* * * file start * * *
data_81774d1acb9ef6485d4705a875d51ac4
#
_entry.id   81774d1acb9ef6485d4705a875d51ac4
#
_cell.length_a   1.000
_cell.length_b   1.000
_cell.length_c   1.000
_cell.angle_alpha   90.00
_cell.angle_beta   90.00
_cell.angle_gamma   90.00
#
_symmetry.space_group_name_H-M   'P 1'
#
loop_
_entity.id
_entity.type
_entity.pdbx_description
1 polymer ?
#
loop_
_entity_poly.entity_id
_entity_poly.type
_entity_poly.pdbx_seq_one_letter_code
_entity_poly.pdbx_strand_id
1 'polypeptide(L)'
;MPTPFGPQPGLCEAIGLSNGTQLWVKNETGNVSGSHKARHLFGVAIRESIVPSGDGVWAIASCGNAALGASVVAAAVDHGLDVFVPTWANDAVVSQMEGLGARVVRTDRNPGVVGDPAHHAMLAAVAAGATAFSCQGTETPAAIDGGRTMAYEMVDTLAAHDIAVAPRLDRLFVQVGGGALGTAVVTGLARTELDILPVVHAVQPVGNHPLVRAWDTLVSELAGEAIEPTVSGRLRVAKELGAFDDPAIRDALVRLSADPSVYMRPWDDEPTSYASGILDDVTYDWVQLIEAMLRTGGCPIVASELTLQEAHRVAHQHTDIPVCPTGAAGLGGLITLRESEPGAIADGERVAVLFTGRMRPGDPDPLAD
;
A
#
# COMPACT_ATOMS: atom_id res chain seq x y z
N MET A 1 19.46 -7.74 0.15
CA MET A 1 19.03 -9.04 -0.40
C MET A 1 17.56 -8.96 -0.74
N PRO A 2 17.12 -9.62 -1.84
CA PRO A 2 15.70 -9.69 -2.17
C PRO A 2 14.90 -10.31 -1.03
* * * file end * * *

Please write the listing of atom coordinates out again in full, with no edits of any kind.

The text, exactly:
data_81774d1acb9ef6485d4705a875d51ac4
#
_entry.id   81774d1acb9ef6485d4705a875d51ac4
#
_cell.length_a   1.000
_cell.length_b   1.000
_cell.length_c   1.000
_cell.angle_alpha   90.00
_cell.angle_beta   90.00
_cell.angle_gamma   90.00
#
_symmetry.space_group_name_H-M   'P 1'
#
loop_
_entity.id
_entity.type
_entity.pdbx_description
1 polymer ?
#
loop_
_entity_poly.entity_id
_entity_poly.type
_entity_poly.pdbx_seq_one_letter_code
_entity_poly.pdbx_strand_id
1 'polypeptide(L)'
;MPTPFGPQPGLCEAIGLSNGTQLWVKNETGNVSGSHKARHLFGVAIRESIVPSGDGVWAIASCGNAALGASVVAAAVDHGLDVFVPTWANDAVVSQMEGLGARVVRTDRNPGVVGDPAHHAMLAAVAAGATAFSCQGTETPAAIDGGRTMAYEMVDTLAAHDIAVAPRLDRLFVQVGGGALGTAVVTGLARTELDILPVVHAVQPVGNHPLVRAWDTLVSELAGEAIEPTVSGRLRVAKELGAFDDPAIRDALVRLSADPSVYMRPWDDEPTSYASGILDDVTYDWVQLIEAMLRTGGCPIVASELTLQEAHRVAHQHTDIPVCPTGAAGLGGLITLRESEPGAIADGERVAVLFTGRMRPGDPDPLAD
;
A
#
# COMPACT_ATOMS: atom_id res chain seq x y z
N MET A 1 19.46 -7.74 0.15
CA MET A 1 19.03 -9.04 -0.40
C MET A 1 17.56 -8.96 -0.74
N PRO A 2 17.12 -9.62 -1.84
CA PRO A 2 15.70 -9.69 -2.17
C PRO A 2 14.90 -10.31 -1.03